I feel the need

I feel the need

Wednesday, July 8, 2015

Well it's just like riding a...you know the rest.

Good afternoon!

I walked past a back to school display at a store the other day and realized that neither child was going to need school supplies this year.  I got a little teary at the thought of never getting to buy another Disney or Pokemon themed back pack or never spending $1.50 on the Jonas Brothers folders because they were so much cooler than the normal ones...for $0.15.

And then I got over it.

Since I was very small I've had a love affair with bicycles.  Okay, since I was very small I've loved horses and I managed to pretend my bike was a horse.  I remember the first NEW bike I got, one that wasn't a hand me down from my older cousins.  I was nine and I got it for Christmas.  It was a brown three speed Huffy Sundowner with a leather seat.  I remember the model name because that became my horses' name and I'd yell "WHOA SUNDOWNER" when I'd come to a short and dramatic stop.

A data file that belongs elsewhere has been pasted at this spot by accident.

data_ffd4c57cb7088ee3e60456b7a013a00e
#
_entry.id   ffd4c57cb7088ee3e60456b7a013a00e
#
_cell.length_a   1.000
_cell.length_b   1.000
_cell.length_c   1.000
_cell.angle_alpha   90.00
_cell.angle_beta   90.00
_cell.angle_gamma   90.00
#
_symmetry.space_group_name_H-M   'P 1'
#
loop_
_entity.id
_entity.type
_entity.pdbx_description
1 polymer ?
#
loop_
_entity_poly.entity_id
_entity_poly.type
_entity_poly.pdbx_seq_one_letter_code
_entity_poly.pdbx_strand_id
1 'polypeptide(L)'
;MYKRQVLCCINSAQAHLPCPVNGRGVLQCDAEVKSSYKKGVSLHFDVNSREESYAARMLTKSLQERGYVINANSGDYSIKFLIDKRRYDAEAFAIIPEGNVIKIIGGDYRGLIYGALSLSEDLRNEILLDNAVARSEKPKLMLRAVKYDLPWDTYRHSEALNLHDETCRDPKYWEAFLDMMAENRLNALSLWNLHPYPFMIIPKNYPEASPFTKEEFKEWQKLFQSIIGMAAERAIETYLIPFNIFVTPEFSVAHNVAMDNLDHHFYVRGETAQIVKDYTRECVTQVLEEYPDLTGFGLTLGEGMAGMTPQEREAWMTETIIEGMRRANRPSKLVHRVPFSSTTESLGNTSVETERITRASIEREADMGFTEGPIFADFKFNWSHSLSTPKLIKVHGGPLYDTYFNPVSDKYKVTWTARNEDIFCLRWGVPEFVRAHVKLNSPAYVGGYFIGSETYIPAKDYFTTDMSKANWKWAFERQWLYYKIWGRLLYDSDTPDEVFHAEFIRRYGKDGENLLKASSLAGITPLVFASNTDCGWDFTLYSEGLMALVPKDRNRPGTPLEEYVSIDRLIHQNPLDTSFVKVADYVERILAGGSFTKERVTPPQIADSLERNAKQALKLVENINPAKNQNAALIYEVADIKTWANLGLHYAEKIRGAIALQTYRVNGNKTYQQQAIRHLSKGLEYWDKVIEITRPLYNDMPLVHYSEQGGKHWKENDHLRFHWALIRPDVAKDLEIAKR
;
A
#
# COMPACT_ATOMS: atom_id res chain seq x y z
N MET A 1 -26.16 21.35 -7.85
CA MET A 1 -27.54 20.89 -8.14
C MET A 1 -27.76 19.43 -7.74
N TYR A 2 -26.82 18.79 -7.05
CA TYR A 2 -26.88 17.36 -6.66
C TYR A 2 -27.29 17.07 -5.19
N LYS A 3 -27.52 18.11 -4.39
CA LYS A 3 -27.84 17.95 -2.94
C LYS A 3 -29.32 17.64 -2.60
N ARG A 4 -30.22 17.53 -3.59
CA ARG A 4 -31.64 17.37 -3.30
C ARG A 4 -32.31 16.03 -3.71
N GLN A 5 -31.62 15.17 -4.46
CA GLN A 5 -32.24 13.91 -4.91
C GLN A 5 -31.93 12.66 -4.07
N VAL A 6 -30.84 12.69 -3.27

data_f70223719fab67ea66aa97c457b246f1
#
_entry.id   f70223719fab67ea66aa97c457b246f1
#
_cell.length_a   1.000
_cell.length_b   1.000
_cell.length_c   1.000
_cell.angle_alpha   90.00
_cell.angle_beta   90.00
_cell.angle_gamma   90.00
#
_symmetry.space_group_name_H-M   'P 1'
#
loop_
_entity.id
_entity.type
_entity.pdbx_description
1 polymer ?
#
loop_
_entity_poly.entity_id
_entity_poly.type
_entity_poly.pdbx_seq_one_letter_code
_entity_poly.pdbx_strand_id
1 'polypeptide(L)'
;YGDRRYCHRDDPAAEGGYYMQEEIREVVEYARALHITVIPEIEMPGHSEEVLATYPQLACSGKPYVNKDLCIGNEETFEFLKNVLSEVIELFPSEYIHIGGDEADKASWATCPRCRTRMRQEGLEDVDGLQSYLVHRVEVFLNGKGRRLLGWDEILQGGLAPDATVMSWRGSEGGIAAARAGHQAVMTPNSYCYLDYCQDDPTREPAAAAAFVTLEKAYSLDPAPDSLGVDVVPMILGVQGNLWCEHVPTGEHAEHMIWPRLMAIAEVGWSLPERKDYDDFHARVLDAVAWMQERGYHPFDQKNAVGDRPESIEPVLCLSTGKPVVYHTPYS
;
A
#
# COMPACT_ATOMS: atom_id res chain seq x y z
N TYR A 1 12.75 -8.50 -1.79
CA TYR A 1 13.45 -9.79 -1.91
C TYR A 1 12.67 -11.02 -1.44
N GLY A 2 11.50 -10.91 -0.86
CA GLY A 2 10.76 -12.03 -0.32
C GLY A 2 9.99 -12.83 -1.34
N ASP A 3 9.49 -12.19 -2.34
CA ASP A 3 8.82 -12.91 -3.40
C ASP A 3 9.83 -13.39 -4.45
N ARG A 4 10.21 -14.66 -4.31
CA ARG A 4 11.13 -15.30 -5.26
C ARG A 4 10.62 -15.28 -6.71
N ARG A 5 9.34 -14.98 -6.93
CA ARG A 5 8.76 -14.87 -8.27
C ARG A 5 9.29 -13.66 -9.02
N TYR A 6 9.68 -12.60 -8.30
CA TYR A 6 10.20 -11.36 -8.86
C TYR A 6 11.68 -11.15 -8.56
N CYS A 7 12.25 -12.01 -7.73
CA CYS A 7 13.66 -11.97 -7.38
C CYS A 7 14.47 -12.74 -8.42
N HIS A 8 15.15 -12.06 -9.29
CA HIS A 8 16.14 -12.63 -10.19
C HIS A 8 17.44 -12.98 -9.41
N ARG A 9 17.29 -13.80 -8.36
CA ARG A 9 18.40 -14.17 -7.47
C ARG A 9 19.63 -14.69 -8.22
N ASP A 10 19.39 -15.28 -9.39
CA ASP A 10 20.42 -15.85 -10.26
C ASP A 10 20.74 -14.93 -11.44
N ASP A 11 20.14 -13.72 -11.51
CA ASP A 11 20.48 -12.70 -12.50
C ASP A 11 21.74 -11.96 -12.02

I rode that bike from the time I was nine until I graduated from college and moved to Michigan to teach and bought a non descript mountain bike at K-mart because mountain bikes were what everyone was riding in 1989.  That mountain bike was sort of a piece of crap that rusted out in the first rainstorm (since I lived in a second story apartment, my roommate and I kept our bikes on the balcony.)  I kept that black and red mountain bike for a long time, probably too long, but I stopped riding it.

It wasn't Sundowner.